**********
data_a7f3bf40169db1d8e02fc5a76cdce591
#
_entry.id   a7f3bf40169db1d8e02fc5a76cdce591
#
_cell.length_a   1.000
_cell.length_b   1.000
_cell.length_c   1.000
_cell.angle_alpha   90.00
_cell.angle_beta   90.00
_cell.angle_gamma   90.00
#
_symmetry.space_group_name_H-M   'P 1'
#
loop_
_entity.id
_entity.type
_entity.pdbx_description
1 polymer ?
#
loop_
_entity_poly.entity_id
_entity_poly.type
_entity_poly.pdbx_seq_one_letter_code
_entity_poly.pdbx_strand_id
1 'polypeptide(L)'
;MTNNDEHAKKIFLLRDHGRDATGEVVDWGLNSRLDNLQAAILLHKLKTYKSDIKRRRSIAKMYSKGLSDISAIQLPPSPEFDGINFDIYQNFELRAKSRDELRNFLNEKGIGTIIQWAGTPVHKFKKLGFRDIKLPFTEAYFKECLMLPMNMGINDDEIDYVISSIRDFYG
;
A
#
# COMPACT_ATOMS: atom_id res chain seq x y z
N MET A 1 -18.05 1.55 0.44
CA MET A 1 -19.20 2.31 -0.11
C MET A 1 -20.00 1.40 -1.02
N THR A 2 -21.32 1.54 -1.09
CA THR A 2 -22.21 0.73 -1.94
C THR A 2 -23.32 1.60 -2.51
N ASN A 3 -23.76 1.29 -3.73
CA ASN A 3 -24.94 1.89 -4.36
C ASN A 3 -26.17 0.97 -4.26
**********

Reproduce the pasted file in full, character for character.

data_a7f3bf40169db1d8e02fc5a76cdce591
#
_entry.id   a7f3bf40169db1d8e02fc5a76cdce591
#
_cell.length_a   1.000
_cell.length_b   1.000
_cell.length_c   1.000
_cell.angle_alpha   90.00
_cell.angle_beta   90.00
_cell.angle_gamma   90.00
#
_symmetry.space_group_name_H-M   'P 1'
#
loop_
_entity.id
_entity.type
_entity.pdbx_description
1 polymer ?
#
loop_
_entity_poly.entity_id
_entity_poly.type
_entity_poly.pdbx_seq_one_letter_code
_entity_poly.pdbx_strand_id
1 'polypeptide(L)'
;MTNNDEHAKKIFLLRDHGRDATGEVVDWGLNSRLDNLQAAILLHKLKTYKSDIKRRRSIAKMYSKGLSDISAIQLPPSPEFDGINFDIYQNFELRAKSRDELRNFLNEKGIGTIIQWAGTPVHKFKKLGFRDIKLPFTEAYFKECLMLPMNMGINDDEIDYVISSIRDFYG
;
A
#
# COMPACT_ATOMS: atom_id res chain seq x y z
N MET A 1 -18.05 1.55 0.44
CA MET A 1 -19.20 2.31 -0.11
C MET A 1 -20.00 1.40 -1.02
N THR A 2 -21.32 1.54 -1.09
CA THR A 2 -22.21 0.73 -1.94
C THR A 2 -23.32 1.60 -2.51
N ASN A 3 -23.76 1.29 -3.73
CA ASN A 3 -24.94 1.89 -4.36
C ASN A 3 -26.17 0.97 -4.26